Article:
But additional shielding or fuel add weight and thus cost. European Space Agency engineers, for example, calculate a $2 million price tag for the additional fuel needed to steer a 1-ton satellite from geosynchronous orbit toward reentry into Earth's atmosphere.
Others suggest more high-tech approaches, such as using ground-based lasers to zap orbital debris - a plan that also could have space-weapon implications. The idea, which NASA reportedly pronounced workable after studying the approach in the late 1990s, relies on high-powered lasers to vaporize small bits of material from the surface of a hunk of space junk. The vapor emitted acts like a tiny rocket motor, propelling the junk either into a less threatening orbit or on a path toward a fiery reentry.
Others have proposed using space tethers, which a satellite could lower at the close of its career. Taking advantage of electrical properties induced at each end by its motion through Earth's magnetic field, the tether would slow the satellite, dropping it into ever-lower orbits toward reentry.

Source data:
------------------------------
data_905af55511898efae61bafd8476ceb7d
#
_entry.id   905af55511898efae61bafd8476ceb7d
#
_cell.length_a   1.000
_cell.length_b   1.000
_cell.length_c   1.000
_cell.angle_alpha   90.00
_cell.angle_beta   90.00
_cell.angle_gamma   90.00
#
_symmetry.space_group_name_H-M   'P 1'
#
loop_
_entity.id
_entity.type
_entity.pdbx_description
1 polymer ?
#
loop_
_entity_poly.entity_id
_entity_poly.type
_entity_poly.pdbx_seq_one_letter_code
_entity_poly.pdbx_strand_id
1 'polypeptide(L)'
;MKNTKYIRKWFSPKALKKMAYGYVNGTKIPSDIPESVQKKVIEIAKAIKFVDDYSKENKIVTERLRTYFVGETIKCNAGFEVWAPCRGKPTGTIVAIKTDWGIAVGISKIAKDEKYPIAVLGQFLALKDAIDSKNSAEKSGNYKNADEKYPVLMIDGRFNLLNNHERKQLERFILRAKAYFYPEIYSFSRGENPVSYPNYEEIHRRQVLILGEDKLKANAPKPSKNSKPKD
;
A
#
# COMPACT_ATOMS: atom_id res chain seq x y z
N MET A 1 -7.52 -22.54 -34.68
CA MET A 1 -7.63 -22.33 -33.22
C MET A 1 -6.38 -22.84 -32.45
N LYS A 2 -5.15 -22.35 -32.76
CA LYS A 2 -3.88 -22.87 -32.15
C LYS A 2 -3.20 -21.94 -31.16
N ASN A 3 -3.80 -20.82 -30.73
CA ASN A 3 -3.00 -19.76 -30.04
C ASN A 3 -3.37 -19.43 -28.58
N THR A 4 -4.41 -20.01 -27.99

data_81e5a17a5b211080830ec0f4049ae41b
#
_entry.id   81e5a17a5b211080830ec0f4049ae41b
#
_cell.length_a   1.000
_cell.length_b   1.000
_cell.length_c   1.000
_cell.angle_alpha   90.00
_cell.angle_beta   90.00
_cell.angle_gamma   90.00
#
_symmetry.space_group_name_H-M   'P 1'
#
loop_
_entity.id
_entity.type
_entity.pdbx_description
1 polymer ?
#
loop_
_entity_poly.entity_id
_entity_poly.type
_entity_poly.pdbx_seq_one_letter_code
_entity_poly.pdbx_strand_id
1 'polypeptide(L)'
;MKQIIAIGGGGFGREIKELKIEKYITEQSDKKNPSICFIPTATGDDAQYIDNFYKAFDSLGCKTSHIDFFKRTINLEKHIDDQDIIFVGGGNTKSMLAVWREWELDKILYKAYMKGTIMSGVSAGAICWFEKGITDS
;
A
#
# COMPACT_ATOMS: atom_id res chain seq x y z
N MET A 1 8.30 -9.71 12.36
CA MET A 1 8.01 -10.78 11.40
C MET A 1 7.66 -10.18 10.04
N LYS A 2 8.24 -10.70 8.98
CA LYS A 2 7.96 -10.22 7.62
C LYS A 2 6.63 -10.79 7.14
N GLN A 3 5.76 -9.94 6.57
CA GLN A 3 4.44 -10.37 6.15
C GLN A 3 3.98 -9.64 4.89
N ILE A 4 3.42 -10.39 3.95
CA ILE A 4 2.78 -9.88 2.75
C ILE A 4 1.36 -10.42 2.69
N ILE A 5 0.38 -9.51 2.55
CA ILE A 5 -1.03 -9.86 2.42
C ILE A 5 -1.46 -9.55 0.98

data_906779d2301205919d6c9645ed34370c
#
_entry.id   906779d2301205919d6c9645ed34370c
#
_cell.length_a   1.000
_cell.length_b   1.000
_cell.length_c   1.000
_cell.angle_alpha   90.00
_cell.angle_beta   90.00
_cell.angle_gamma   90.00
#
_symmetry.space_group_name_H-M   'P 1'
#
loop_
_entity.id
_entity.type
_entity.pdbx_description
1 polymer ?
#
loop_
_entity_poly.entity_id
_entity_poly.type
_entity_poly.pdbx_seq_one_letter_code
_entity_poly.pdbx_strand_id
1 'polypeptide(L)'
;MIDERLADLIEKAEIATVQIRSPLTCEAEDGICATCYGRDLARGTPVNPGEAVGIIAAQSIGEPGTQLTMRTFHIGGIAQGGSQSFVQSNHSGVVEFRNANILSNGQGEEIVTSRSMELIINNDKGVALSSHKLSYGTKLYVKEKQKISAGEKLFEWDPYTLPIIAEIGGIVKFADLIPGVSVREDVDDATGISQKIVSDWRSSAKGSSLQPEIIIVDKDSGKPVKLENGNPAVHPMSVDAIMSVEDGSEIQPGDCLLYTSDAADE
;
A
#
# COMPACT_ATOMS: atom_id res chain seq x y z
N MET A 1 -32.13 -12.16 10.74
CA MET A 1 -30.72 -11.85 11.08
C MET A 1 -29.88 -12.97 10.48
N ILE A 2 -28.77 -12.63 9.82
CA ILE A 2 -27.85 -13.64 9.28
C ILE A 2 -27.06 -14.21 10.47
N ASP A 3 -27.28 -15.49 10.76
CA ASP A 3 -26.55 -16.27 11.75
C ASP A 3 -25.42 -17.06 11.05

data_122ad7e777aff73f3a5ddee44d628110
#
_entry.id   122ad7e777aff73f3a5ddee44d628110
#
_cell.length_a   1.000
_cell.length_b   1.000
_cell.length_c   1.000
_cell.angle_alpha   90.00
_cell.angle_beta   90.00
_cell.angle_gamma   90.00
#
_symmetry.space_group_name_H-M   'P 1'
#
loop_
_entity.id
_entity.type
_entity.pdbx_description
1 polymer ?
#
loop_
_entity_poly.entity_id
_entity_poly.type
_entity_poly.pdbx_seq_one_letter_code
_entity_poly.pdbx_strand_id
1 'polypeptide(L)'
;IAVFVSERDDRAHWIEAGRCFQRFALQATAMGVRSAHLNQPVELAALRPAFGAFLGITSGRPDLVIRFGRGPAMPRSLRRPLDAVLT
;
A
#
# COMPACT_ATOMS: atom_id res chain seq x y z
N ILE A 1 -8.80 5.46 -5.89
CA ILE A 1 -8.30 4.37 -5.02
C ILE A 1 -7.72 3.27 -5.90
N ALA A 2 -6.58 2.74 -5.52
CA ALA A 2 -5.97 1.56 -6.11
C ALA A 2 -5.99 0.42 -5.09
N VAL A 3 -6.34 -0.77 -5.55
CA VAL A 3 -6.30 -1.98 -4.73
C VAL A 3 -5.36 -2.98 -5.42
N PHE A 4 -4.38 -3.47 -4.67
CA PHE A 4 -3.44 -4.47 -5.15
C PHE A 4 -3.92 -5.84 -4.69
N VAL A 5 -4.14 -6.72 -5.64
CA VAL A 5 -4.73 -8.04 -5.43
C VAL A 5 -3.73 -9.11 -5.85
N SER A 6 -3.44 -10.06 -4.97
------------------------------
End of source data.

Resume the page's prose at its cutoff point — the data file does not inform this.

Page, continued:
Even if these approaches prove practical, Ailor maintains that space debris and growing traffic raise the need for an international space-traffic control system. Currently, the US Air Force maintains the 9,000-entry catalog of large objects. But it warns the relevant agency only if a manned vehicle is threatened.
Unfortunately, Ailor concludes, it may take a high-profile collision to jump-start the kind of system he envisions.
• Oldest debris still in orbit
The US Vanguard 1 satellite, which was launched on March 17, 1958, and worked for six years.
• Most dangerous garment
US astronaut Edward White's glove, lost during a Gemini-4 spacewalk in 1965, orbited Earth for a month at 17,398 miles per hour.
• Heftiest garbage disposal
The Mir space station, where cosmonauts jettisoned more than 200 objects, most of them bags full of garbage, during the station's first 10 years of operation.
• Most debris from the destruction of a single spacecraft
The explosion in 1996 of a Pegasus rocket used in a 1994 launch. The blast generated 300,000 fragments bigger than 4 millimeters (0.15 inches). Some 700 of these objects were big enough to earn entries in catalogs of large space debris. The explosion doubled the Hubble Space Telescope's risk of colliding with a large piece of space junk.
• Most heavily shielded spacecraft in history
The International Space Station.
Source: European Space Agency